Erin Callan: I Sold Myself Short In My Wall Street Career, And Ignoring My Family Life Was A Mistake

Erin Callan

Former Lehman Brothers CFO Erin Callan, who was one of the most powerful women on Wall Street before the bank’s demise, has written a really gutsy op-ed in The New York Times. Her op-ed, “Is There Life After Work?,” has to do with the work/life balance debate that’s been going on for a while now. 

Her piece in the Times gets very personal.

In it, the former “well-heeled” Wall Street exec sounds extremely remorseful about working all those crazy hours and putting her career ahead of her family, friends, and first husband.

Callan, who now has step children and a new husband, also writes about wishing she had children of her own. She says at age 47 she and her husband are still trying in vitro fertilization. 

Post-Lehman she seems to have come to the realisation that she didn’t have to work the extreme way she did to become CFO. 

Callan writes: 

I have often wondered whether I would have been asked to be C.F.O. if I had not worked the way that I did. Until recently, I thought my singular focus on my career was the most powerful ingredient in my success. But I am beginning to realise that I sold myself short. I was talented, intelligent and energetic. It didn’t have to be so extreme. Besides, there were diminishing returns to that kind of labour.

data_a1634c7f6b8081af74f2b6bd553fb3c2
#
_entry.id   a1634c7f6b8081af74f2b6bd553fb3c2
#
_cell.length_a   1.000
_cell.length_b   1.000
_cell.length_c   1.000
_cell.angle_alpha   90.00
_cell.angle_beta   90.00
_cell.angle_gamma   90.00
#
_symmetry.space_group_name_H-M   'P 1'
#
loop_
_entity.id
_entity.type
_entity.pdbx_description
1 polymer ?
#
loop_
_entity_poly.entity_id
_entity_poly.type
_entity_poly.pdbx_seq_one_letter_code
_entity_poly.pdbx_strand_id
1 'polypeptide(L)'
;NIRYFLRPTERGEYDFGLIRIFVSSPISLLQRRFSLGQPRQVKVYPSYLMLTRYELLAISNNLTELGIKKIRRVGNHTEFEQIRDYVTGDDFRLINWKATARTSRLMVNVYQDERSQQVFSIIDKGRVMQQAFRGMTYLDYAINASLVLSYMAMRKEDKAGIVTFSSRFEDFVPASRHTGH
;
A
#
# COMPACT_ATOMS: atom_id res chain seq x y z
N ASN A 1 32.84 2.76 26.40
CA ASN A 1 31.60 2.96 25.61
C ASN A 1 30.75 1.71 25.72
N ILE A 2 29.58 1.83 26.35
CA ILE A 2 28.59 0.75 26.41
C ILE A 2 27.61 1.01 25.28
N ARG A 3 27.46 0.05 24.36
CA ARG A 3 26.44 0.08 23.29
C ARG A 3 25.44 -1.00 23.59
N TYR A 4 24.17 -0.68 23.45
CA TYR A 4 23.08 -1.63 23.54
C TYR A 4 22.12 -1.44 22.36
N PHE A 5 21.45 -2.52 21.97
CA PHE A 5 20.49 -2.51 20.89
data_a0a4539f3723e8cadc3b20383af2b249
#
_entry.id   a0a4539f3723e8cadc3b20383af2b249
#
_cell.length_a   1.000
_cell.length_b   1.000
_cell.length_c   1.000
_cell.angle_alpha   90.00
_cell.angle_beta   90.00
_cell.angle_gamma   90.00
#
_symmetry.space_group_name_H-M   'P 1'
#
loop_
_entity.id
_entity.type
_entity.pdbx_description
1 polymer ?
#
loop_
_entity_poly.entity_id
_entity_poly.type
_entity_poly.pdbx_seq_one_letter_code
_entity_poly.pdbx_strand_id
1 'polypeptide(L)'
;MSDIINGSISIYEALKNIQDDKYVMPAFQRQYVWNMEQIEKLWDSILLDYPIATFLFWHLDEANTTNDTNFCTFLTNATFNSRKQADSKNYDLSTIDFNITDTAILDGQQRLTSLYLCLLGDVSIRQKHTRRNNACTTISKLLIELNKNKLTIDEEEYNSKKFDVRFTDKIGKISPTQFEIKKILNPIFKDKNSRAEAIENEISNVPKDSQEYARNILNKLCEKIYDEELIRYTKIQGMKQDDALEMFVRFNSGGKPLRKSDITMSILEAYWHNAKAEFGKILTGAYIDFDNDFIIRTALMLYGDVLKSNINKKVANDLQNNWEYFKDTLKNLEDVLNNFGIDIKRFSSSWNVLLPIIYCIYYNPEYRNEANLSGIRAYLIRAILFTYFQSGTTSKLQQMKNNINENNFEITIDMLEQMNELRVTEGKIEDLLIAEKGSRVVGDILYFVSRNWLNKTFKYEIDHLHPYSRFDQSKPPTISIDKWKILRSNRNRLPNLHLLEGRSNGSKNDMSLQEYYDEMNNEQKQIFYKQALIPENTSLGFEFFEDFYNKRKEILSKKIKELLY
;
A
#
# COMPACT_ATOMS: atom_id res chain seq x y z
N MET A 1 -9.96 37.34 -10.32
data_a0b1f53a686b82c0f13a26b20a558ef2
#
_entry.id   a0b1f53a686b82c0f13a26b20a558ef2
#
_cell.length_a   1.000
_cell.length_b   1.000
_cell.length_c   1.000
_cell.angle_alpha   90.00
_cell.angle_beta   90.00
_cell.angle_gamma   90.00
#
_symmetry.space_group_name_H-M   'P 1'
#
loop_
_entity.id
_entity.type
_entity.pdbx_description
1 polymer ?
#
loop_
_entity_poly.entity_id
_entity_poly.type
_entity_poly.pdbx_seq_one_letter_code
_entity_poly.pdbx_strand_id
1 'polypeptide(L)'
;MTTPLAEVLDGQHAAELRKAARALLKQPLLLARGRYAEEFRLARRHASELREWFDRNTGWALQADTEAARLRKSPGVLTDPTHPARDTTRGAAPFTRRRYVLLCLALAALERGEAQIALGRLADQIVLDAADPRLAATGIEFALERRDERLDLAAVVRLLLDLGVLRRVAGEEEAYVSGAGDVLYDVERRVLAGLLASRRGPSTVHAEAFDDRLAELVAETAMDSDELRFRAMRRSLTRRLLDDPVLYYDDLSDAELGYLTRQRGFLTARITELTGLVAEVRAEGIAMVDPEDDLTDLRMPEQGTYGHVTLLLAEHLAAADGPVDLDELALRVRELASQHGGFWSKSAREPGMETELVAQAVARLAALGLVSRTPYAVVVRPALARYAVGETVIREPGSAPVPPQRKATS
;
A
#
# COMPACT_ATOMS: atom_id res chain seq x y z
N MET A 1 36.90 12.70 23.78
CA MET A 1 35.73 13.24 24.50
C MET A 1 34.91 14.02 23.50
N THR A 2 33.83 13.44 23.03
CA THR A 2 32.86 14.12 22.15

I didn’t have to be on my BlackBerry from my first moment in the morning to my last moment at night. I didn’t have to eat the majority of my meals at my desk. I didn’t have to fly overnight to a meeting in Europe on my birthday. I now believe that I could have made it to a similar place with at least some better version of a personal life. Not without sacrifice — I don’t think I could have “had it all” — but with somewhat more harmony.

These days, she writes, that she’s “only learning how to manage a life.”

Read the full op-ed at the NYTimes >

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